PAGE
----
Unlocking billions in Nigeria: Three entrepreneurs in the recycling sector

Kaltani collects and recycles plastic waste.

Kaltani collects and recycles plastic waste.

Nigeria’s waste management and recycling industry offers significant potential. In Lagos alone, only 20% of the estimated 13 million tonnes of annual waste is properly collected. This results in clogged infrastructure, floods, disease, and an estimated $2.5 billion loss in potential recycling value each year.

We highlight three entrepreneurs who are capitalising on Nigeria’s waste recycling opportunity.

1. An opportunity worth millions: Exporting Lagos’ plastic waste

Kaltani is an end-to-end plastic recycling business. The company collects and processes waste plastics, reselling the recycled materials for use in consumer goods packaging and other items. “The market for plastic recycling in Nigeria is a $10 billion market,” says Obi Charles Nnanna, Kaltani’s founder and CEO. “Unlike a lot of companies in the recycling space, Kaltani covers the A to Z chain of plastic recycling. That is, we collect, process, and resell the plastic. Many companies focus only on one aspect.”

“We have buyers in Europe, the Middle East, the United States, and Canada, as well as Nigeria. It happens that a lot of buyers are international companies, but a lot of large local firms are also becoming more aware and willing to use recycled materials,” he adds. Read more

2. Entrepreneur turns trash into cash with rubber recycling business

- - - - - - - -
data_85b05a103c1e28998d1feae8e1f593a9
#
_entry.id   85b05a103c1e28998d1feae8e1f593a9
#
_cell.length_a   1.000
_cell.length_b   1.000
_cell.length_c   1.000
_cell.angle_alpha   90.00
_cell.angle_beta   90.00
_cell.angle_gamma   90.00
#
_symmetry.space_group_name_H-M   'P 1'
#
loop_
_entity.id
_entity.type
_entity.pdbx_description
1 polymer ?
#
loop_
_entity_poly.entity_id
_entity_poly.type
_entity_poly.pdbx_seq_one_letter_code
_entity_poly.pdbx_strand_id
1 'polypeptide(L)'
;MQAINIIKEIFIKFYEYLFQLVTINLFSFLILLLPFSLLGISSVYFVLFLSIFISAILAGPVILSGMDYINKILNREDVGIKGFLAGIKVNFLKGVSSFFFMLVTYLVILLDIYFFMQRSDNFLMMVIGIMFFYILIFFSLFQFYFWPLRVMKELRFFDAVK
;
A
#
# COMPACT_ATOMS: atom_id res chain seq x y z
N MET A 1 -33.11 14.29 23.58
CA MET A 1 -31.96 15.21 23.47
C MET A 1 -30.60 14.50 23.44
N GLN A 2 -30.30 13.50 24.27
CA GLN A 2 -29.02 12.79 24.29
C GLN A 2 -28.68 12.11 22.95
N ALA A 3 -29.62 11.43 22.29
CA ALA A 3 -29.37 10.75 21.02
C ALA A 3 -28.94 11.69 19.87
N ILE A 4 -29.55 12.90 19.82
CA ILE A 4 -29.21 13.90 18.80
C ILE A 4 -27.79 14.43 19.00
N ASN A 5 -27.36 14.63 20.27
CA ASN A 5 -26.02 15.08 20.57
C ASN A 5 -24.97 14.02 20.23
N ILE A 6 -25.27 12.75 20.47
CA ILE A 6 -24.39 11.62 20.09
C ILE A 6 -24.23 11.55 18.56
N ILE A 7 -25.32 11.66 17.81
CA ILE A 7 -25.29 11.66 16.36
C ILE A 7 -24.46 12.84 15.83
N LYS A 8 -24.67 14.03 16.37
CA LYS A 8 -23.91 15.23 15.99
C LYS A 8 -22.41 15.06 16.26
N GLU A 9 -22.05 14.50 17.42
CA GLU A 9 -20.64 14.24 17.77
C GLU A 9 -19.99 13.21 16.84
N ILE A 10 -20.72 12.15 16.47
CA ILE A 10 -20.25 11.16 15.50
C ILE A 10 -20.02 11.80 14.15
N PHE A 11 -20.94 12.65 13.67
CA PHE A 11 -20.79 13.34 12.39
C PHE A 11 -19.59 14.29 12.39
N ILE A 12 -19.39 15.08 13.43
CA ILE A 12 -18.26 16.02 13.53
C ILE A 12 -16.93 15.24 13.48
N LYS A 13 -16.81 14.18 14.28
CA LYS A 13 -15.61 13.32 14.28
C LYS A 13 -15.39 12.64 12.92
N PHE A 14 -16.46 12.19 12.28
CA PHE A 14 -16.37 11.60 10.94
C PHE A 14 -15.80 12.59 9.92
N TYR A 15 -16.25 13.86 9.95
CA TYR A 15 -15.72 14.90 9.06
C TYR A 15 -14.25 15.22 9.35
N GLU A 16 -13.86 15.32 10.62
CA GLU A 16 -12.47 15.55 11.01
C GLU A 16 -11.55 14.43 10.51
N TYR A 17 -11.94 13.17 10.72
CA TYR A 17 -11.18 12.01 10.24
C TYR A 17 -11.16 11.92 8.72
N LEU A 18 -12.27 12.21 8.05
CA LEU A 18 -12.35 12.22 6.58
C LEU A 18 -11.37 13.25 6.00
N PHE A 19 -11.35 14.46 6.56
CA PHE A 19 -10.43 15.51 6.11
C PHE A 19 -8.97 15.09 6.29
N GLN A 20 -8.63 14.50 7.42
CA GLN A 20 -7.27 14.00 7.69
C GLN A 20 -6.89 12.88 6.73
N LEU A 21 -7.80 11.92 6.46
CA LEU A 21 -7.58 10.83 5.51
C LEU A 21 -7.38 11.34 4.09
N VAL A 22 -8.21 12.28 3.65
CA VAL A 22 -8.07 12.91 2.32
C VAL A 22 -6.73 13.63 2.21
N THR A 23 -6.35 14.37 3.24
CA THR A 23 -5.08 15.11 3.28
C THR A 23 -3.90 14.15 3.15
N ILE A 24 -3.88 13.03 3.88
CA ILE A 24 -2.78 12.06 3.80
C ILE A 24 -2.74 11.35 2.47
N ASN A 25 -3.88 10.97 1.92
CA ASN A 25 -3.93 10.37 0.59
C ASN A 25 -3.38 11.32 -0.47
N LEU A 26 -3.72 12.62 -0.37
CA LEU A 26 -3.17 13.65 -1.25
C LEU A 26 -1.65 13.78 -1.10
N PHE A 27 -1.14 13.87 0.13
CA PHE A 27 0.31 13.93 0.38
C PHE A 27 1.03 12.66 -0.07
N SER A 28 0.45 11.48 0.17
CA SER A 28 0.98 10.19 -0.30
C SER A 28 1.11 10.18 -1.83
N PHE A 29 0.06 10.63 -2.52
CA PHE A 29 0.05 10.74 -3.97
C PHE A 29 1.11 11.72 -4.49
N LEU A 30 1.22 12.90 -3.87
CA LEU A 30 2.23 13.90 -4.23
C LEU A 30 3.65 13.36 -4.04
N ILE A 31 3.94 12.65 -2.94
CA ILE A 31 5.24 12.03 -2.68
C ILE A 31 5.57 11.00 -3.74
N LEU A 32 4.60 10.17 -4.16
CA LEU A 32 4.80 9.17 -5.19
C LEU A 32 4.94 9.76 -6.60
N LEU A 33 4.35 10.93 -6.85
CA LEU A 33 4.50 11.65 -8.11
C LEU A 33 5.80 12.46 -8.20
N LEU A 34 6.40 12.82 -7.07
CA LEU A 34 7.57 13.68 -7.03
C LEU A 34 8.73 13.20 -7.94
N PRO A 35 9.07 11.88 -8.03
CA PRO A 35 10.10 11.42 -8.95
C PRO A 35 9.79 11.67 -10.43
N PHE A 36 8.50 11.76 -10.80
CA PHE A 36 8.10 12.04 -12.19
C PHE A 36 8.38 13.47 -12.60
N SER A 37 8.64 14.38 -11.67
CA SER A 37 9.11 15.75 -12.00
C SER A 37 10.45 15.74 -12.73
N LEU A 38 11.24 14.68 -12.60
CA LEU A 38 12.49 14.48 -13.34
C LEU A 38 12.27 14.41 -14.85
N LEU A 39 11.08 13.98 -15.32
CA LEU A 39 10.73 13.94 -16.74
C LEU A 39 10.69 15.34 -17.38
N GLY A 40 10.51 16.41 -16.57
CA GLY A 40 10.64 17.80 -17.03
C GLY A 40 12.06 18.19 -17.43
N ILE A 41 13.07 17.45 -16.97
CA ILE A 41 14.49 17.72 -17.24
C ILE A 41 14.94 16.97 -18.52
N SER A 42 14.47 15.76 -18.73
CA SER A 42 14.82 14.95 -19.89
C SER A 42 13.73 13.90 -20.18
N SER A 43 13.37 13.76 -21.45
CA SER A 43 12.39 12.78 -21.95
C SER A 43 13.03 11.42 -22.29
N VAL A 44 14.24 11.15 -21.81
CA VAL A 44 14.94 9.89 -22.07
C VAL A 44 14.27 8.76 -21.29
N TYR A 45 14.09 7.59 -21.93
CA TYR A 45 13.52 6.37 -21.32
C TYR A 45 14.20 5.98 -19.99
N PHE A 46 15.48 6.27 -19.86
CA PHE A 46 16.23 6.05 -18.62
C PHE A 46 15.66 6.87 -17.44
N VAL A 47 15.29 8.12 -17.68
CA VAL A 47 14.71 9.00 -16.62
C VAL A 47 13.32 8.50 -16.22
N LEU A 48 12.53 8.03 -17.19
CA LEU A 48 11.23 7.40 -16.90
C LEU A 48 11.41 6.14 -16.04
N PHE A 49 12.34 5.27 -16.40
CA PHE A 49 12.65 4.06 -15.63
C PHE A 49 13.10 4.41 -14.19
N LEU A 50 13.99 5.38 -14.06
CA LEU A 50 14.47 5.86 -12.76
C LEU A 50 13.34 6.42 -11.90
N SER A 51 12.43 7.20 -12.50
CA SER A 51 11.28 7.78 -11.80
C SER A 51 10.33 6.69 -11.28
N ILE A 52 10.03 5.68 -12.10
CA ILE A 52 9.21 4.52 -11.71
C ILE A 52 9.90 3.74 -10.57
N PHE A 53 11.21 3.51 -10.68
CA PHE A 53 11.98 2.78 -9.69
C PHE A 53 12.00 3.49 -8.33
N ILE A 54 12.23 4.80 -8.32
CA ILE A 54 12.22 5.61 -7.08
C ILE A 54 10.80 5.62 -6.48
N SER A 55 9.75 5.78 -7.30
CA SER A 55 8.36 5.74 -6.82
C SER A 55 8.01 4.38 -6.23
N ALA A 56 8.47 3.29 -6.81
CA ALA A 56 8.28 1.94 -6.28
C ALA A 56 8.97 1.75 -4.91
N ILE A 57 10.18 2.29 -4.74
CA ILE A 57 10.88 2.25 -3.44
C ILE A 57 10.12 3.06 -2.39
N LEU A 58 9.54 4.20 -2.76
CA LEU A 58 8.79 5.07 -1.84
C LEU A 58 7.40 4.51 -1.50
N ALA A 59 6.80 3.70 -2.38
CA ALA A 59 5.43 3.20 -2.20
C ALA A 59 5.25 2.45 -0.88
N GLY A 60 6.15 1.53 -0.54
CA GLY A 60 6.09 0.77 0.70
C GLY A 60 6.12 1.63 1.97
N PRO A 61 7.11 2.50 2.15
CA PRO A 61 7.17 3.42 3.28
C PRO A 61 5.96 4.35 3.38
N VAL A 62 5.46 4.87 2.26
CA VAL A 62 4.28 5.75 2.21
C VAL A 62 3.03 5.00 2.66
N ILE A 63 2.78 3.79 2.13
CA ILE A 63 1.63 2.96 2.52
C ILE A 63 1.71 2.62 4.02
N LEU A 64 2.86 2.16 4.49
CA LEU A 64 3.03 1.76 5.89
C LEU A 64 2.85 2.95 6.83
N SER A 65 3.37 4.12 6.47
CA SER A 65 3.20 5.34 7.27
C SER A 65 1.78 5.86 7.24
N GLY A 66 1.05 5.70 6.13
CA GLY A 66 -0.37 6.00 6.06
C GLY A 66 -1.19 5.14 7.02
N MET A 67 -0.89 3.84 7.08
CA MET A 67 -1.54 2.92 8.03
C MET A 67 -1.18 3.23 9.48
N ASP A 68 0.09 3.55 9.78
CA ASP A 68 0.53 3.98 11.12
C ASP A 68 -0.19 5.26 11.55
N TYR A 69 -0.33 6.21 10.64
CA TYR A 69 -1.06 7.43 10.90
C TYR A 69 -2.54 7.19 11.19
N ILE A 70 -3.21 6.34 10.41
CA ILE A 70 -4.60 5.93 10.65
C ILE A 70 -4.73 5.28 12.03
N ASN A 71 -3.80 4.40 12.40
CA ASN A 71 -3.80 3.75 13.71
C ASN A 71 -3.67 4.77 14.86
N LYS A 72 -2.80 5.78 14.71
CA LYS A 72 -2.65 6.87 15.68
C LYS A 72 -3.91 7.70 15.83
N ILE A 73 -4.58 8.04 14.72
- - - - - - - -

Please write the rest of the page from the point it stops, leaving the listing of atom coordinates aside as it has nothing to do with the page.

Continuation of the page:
Ifedolapo Runsewe, founder of Freee Recycle in Ibadan, southwestern Nigeria, has created a waste management company that transforms discarded vehicle tyres into usable products. Freee Recycle’s facility in Ibadan’s industrial area can handle around 150 car tyres per hour and has processed 250,000 tyres so far. “Our plan is to scale up to one million tyres per annum or more, and to achieve that we will need to set up other crushing sites around the country,” says Runsewe.

One of Freee Recycle’s top products is rubber tiles that sell for about $45 per square metre. The company also produces mats, paving bricks, marine bumpers, kerbs, insulation rolls, and other rubber accessories. Read more

3. Managing waste in Abuja: Businesswoman spots potential

Olufunto Boroffice, CEO of Chanja Datti, leads a waste recycling company based in Abuja, Nigeria. After living in the US and working for General Electric for many years, she returned to Nigeria in 2014. The company operates through three main channels: it buys waste from local waste pickers and provides collection services for corporate clients such as embassies, hotels, donor agencies, and banks; it recycles plastic waste into semi-processed raw materials for plastic manufacturers; and it recycles LDPE (low-density polyethylene) and HDPE (high-density polyethylene) into plastic resins or pellets. Read more